Phase I of #UNRIG, in which I teamed up with Cynthia McKinney to offer the provocative vision of an alt-right white guy and former spy and then non-profit educator united with an alt-left black woman and six-term Member of Congress who refused to sign the pledge to place Israel First, is over. Our campaign was fatally wounded by #GoogleGestapo, a Deep State system of control and censorship that combined media hits jobs, MeetUp paid network cancellations, and hundreds of trolls who can get any person or institution labeled as a hater, spammer, or – the latest – purveyor of pornographic content. Read the article – it is the first-ever over-all description of “the system” that appears to be harmonized by the Anti-Defamation League (ADL) on behalf of the Deep State.
It’s a bit pre-mature to talk about running against Donald Trump in 2020. We need to see how the 100+ indictments play out; how deeply Attorney General Jeff Sessions tapped into the unprocessed NSA databases (I and one other told him he could easily nail 2,500 traitors, pedophiles, and frauds (both charity and electoral) if he followed our 26 May 2017 advisory); and whether the President will champion the Election Reform Act of 2017; an Open Source Agency with a Trump Channel; and a Grand Strategy conversation with America.
I have executed a false flag operation – no one died – for the Central Intelligence Agency (CIA). The term “false flag” means nothing more or less than “not what it seems.” The FBI, our final line of defense against domestic treason or foreign covert operations on US soil, appears to have sacrificed its integrity and turned false flag terrorism into a budget-building campaign.
The following groups of anomalous questions are addressed:
In this book, the author, drawing extensively on his intelligence and military background, has cleanly written an easy to follow book, that outlines a careful course of action for developing a new kind of global information sharing infrastructure. To be headquartered at the UN, this new infrastructure would make it possible for every organization (and through them, everyone) on the globe to share open-source intelligence equally as a free public resource. If it is successful, this new global brain could transform our world from its current insecurity-driven and corrupt corporate dominated lose-lose, economic and conflict trap, into a much revived win-win strategy for bottom-up collective survival in a peaceful and sustainable world economy.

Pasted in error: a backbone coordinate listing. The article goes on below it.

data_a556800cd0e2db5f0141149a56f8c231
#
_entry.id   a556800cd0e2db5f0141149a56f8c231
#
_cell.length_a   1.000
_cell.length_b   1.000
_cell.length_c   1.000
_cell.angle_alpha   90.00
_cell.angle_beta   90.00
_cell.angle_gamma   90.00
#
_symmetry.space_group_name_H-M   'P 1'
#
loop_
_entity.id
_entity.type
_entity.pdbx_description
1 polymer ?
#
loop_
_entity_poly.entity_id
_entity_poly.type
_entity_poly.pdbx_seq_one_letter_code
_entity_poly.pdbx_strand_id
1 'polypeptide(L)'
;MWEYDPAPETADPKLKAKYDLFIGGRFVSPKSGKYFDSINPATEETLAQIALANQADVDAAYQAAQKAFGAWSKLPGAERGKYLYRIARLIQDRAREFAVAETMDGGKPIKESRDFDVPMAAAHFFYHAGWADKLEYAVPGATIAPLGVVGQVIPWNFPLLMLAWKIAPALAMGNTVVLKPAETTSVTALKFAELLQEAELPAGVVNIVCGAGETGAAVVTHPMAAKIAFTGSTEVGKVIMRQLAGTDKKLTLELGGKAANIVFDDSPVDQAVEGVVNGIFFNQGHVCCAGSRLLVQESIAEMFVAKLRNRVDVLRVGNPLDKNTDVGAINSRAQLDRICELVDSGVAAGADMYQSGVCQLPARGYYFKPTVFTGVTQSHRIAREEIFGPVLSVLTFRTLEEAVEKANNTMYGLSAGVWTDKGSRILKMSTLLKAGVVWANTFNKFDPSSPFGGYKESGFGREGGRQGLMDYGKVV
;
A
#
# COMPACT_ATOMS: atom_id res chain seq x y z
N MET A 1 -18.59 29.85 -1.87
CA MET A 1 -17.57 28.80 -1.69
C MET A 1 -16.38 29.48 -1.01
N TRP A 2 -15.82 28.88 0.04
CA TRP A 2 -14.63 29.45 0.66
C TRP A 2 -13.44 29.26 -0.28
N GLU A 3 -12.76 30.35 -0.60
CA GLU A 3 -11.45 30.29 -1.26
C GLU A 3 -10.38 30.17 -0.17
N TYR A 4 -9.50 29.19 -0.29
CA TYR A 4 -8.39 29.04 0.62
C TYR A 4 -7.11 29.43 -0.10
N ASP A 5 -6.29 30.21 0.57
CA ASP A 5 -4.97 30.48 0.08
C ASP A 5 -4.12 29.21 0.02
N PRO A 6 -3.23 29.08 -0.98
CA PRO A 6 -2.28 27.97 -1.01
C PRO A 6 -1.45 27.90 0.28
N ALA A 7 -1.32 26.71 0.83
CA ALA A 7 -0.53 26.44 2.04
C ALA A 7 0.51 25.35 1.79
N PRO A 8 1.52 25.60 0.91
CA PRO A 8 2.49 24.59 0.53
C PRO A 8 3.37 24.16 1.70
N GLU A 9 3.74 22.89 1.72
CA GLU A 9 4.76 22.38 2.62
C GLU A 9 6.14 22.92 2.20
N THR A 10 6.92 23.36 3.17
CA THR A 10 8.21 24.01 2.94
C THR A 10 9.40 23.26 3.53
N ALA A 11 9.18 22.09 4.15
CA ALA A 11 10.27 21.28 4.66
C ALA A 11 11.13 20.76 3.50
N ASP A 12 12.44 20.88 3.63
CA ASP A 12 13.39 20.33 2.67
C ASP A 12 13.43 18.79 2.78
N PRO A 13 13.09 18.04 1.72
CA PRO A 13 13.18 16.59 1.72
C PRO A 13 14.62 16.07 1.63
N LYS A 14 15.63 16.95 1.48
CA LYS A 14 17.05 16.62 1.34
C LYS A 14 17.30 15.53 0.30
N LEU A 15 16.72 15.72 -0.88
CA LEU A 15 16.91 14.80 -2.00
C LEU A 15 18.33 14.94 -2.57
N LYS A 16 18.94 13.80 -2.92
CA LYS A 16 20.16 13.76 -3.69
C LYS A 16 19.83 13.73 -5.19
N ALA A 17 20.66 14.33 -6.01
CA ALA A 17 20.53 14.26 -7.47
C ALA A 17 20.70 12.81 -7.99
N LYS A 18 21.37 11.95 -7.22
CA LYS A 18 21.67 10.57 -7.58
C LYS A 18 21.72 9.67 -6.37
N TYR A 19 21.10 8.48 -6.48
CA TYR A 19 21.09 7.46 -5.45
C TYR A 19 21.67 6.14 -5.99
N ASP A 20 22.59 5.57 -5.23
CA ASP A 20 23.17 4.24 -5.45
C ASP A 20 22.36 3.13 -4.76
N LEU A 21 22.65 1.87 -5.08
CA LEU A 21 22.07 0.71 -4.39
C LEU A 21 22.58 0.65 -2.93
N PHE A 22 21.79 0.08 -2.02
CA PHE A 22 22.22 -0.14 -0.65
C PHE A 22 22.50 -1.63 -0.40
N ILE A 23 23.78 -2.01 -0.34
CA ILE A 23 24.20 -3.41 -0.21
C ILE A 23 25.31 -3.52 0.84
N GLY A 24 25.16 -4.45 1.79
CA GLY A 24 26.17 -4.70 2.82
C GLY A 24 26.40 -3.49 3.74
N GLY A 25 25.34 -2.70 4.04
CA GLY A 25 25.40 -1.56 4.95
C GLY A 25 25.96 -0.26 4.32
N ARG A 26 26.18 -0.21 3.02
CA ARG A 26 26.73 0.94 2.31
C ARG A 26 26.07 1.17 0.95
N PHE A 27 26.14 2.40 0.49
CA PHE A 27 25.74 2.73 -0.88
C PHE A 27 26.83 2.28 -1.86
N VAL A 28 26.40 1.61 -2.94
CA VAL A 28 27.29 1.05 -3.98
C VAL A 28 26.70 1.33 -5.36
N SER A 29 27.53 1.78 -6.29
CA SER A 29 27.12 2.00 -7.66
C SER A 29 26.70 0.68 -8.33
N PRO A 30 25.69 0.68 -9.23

At least that is the theoretical hope and vision. On paper, and in principle, it is a stunningly sexy and attractive vision, one that, should it prove operationally testable and feasible, could indeed have the important side benefit and advantage of creating new bottom-up wealth, energizing the world economy and easing world tensions by reducing mistrust and fear back down to the noise level.
If there’s a single Founding Father of the Open Source movement, Robert D. Steele is it. Everyone else has been playing catchup. And if you don’t know what the Open Source revolution is, you need to read this book. You don’t even need to know why! You need to buy it, read it, and then you’ll *know* why. No other book on Open Source can open your eyes the way this one can. That’s because there’s no potential use of Open Source intelligence that Steele hasn’t anticipated. Collective Intelligence is coming! It’s an unstoppable force. And it will change everything. So if you like to know about things like that in advance, you need to buy this book.
The information age that was created by personal computers was just a kiddie car with a squeaky horn. By comparison, the open source revolution is a freight train. Its potential to change your world is orders of magnitude greater. This is not hyperbole. In fact superlatives can’t begin to express the ground-shaking potential of this next wave of human evolution.